Beer and Boobs
This is what I look like.* I’m male, white, thirty-one years old, wear glasses, and have a big bushy mass of facial hair. On any given day I’m generally wearing a pair of jeans and a brewery T-shirt. I am the very image of what generally comes to mind when you hear the words “beer nerd.”
And god, do I ever find it disappointing how many other beer nerds pretty much look exactly like me.
I caught this on BeerPulse (formerly BeerNews) this morning:
On a day-to-day basis my gender rarely crosses my mind when I’m working. If I’m judging a beer competition for example, I’m not relegated to fruit beers and low-alcohol products lest I am over-challenged — and I am generally on the top-flight panels because, quite simply, I’ve earned my right to be there by being good at what I do.
So writes renowned UK beer writer and enthusiast Melissa Cole in a recent op-ed. In the piece, she briefly sketches some of the problems she has had in being taken seriously in the world of beer as a woman — men relegating her opinions as being somehow lesser, making hasty assumptions about her sexual preferences, making bawdy jokes about her appearance, et cetera. She goes on to bring up how similar issues plague the world of journalism in general (this is far from an issue solely relevant to the world of craft beer), and finishes thusly:
All I can ask is that the media takes a long hard look at its role in portraying women and, also, to advocate that more women stand up and say “judge me on my abilities, not on my boobs” then maybe, just maybe, we will have a slightly better world for the next generation of budding professionals.
To expand on Cole’s point, we’re really talking about privilege. Male privilege, and (though she doesn’t get in to it), white male privilege. If I’m walking around a beer fest or go into a brewery, tasting room, or bar, my white skin and flowing beard give me an automatic “one of us” identification card: just look at that guy! Of course he knows his beer. And I certainly do — I’ve worked very hard over the years to develop my palate and knowledge to the point that I have, and I certainly spend a great deal of time, energy, and no small amount of money on this hobby.
But because of how I look, I’m pretty much automatically going to get to be one of the in-crowd. I can sit down, mention a couple of hop varieties and I’m instantly taken seriously by the large craft beer community (both online and off) that pretty much looks exactly like me. Not so for women and people of color, who often understandably feel left out of the very homogeneous beer nerd groups. How many times have I been to a homebrew club meeting or a craft beer event with only a handful (or less!) of token female faces, and with nary the sight of a person whose face would be darker than about 5 Lovibond on the color scale? It’s not that the craft beer community at large is sexist and racist (at least, no more so than the societies in which it is embedded), but that the attitudes and perspectives of many in that community prove to be hurdles to getting those outside the narrow confines to join us.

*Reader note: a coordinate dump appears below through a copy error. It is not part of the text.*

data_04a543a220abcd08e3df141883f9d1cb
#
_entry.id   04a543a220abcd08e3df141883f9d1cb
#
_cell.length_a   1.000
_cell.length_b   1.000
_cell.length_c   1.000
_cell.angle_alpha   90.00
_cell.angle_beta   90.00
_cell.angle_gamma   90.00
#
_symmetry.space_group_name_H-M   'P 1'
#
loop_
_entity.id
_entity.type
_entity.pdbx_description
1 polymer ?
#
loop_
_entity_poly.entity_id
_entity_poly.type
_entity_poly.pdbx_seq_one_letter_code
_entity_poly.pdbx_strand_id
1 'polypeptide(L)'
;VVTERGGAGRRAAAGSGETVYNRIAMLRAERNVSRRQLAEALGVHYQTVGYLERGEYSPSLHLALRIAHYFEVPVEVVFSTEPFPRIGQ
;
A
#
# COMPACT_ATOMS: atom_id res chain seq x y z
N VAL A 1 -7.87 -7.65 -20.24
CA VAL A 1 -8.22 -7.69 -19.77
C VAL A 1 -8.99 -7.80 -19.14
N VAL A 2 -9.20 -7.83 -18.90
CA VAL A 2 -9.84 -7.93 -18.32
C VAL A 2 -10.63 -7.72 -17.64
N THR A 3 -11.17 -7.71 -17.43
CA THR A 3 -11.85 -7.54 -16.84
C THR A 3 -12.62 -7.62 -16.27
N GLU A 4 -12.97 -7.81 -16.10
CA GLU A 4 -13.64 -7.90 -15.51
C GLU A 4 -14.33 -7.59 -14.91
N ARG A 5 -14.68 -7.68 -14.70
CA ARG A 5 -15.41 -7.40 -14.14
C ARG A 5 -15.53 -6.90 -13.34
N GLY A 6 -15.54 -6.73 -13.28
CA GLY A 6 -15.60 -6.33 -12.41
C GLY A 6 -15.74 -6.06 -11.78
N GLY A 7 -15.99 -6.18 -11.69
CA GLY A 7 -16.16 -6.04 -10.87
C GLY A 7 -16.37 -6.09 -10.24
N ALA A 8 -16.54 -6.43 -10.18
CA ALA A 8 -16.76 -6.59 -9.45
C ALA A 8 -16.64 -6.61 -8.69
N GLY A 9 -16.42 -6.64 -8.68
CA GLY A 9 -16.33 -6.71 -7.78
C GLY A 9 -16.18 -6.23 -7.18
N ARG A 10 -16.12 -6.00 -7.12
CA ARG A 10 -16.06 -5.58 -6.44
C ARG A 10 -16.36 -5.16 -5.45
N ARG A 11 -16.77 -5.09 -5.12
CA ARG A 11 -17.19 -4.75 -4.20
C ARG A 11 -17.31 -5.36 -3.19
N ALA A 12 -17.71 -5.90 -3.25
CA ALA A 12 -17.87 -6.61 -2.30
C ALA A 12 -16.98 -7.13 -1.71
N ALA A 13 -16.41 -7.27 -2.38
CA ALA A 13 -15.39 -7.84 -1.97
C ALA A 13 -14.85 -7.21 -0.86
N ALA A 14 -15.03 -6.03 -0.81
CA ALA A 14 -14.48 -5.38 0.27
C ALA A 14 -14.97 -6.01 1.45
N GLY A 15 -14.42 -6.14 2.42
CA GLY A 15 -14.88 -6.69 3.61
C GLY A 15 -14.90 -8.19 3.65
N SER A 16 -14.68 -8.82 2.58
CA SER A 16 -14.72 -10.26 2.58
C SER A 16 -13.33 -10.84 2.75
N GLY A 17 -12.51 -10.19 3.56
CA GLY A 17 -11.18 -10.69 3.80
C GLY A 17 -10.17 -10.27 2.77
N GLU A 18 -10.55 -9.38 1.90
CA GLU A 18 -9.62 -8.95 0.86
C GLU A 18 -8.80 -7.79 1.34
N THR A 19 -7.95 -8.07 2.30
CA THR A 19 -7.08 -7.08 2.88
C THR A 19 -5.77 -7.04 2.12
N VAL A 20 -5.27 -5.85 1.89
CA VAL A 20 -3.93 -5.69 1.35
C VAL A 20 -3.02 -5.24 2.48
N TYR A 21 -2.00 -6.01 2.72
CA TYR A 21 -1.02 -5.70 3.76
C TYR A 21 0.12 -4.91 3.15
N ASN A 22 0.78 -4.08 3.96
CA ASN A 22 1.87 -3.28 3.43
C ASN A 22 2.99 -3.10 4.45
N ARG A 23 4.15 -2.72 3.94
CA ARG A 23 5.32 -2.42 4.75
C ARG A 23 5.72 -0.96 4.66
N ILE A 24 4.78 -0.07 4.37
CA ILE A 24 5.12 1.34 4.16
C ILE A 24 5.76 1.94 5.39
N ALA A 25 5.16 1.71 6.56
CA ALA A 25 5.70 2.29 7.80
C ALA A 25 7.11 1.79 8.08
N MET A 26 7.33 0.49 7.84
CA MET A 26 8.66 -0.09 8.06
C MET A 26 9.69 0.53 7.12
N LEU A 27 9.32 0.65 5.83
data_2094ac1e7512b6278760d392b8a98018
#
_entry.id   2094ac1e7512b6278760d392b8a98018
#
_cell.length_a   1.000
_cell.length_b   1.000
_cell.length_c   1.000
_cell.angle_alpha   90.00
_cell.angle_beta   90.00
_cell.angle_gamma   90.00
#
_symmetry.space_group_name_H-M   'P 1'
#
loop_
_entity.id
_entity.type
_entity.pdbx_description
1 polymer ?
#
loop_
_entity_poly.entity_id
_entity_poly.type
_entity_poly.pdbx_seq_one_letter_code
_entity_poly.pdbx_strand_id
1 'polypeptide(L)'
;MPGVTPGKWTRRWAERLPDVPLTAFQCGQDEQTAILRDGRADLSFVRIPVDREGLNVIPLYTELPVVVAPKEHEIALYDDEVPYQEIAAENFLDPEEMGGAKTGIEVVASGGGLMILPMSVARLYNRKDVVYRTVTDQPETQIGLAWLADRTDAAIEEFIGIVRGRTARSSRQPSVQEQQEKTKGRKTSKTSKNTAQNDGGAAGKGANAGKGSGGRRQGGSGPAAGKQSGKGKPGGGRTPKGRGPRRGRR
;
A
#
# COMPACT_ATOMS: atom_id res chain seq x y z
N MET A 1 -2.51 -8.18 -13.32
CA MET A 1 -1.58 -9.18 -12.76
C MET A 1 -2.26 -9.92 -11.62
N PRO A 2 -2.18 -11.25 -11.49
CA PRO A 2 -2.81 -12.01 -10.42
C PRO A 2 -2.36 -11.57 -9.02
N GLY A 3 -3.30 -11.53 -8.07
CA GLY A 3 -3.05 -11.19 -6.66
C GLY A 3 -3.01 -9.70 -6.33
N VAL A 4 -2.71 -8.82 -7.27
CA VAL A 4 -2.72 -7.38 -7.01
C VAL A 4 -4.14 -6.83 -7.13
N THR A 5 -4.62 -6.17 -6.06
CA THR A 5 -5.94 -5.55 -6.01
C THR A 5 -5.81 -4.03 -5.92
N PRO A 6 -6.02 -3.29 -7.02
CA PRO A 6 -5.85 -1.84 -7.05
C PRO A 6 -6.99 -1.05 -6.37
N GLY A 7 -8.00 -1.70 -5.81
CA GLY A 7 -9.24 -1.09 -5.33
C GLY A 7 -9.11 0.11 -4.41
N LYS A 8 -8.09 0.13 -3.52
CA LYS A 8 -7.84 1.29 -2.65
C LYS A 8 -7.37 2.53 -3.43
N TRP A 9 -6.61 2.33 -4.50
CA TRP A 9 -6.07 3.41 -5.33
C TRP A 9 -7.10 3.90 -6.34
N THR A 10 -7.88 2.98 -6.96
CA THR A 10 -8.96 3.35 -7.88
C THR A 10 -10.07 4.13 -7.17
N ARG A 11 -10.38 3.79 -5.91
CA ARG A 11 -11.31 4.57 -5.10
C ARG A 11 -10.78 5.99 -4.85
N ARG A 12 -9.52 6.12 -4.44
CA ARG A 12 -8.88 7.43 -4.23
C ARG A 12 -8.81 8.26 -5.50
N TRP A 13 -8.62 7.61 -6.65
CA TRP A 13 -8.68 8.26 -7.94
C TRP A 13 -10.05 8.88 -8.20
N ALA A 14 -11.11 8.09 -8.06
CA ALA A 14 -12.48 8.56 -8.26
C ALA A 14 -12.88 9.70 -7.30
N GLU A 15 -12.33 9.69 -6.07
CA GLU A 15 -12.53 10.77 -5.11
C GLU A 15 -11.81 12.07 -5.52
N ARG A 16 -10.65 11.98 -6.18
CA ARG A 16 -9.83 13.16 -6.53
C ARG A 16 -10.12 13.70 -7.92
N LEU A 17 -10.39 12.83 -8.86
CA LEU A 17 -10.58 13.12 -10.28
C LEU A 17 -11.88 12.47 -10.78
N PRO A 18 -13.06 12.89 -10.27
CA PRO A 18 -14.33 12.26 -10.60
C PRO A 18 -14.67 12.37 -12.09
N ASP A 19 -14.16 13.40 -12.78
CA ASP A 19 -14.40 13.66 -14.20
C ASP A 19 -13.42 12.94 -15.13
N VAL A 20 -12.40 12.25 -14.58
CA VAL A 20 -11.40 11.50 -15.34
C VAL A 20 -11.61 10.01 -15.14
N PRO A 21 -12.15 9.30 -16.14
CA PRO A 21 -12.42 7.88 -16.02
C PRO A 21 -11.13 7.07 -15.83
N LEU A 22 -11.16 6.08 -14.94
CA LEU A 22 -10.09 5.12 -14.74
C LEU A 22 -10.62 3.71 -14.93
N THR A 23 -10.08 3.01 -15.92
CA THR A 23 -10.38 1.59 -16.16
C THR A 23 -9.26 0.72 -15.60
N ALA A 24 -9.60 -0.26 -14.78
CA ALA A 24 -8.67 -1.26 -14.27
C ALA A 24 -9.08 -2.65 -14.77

How many beer geeks think nothing of making racially-charged jokes about the drinkers of malt liquor, for instance? Or Corona, Tecate, and other Mexican lagers? How many times have I heard a less-than-stellar brew (usually one with fruit) referred to as “chick beer,” or a “panty dropper” by some white guy in his twenties with a scruffy piece of face fuzz? I’ve even seen beers referred to as “faggy,” which just makes me want to punch the jerkwad saying it. This stuff hurts those to whom the insulting names are targeted, and it just makes us look like xenophobic jerks.
Not only does it hurt women and minorities, but it also hurts us, the straight white guys who are already in the “in” crowd. It hurts us because we’re sidelining perspectives and attitudes that can provide information and knowledge we don’t already have. Everyone’s palate is different, and getting the widest possible array of perspectives is the best way of really understanding a beer — I was once reviewing a beer with Shana, and until she mentioned that she was getting dried apricots on the aroma, I wasn’t getting it at all. Once she mentioned it, it was not only present but overwhelming. A wider range of palates and food histories allows a broader conversation that helps us all in our love and appreciation of fermented barley and hops.
So what’s the take-away here? Simple: stop exerting your privilege when you think you’re in the in-crowd. It’s not okay to refer to malt liquor drinkers as being “from the hood.” It’s not funny to talk about how “gay” a beer is if you don’t like it.
And it’s really not a good idea to greet a woman talking about craft beer with a comment on how attractive she is, rather than on how good her palate is or anything else about the actual topic at hand. Talking about a female beer geek’s appearance is a way of belittling her opinions and experience in lieu of her appearance — it diminishes her words and makes her less likely to join us in conversation. Don’t believe me? Imagine if every time you tried to talk about how great the tripel you’re drinking is, you got back a pair of sultry eyes and were told what a “tall drink of water” you are, without actually having your opinions taken seriously.
Guys, we’re better than this. And I think it’s damn time we started acting like it.
*Apologies for the low-resolution image, by the way. I’m using the webcam on my laptop and typing this in the morning while my fiancee sleeps next to me. Hence the low light.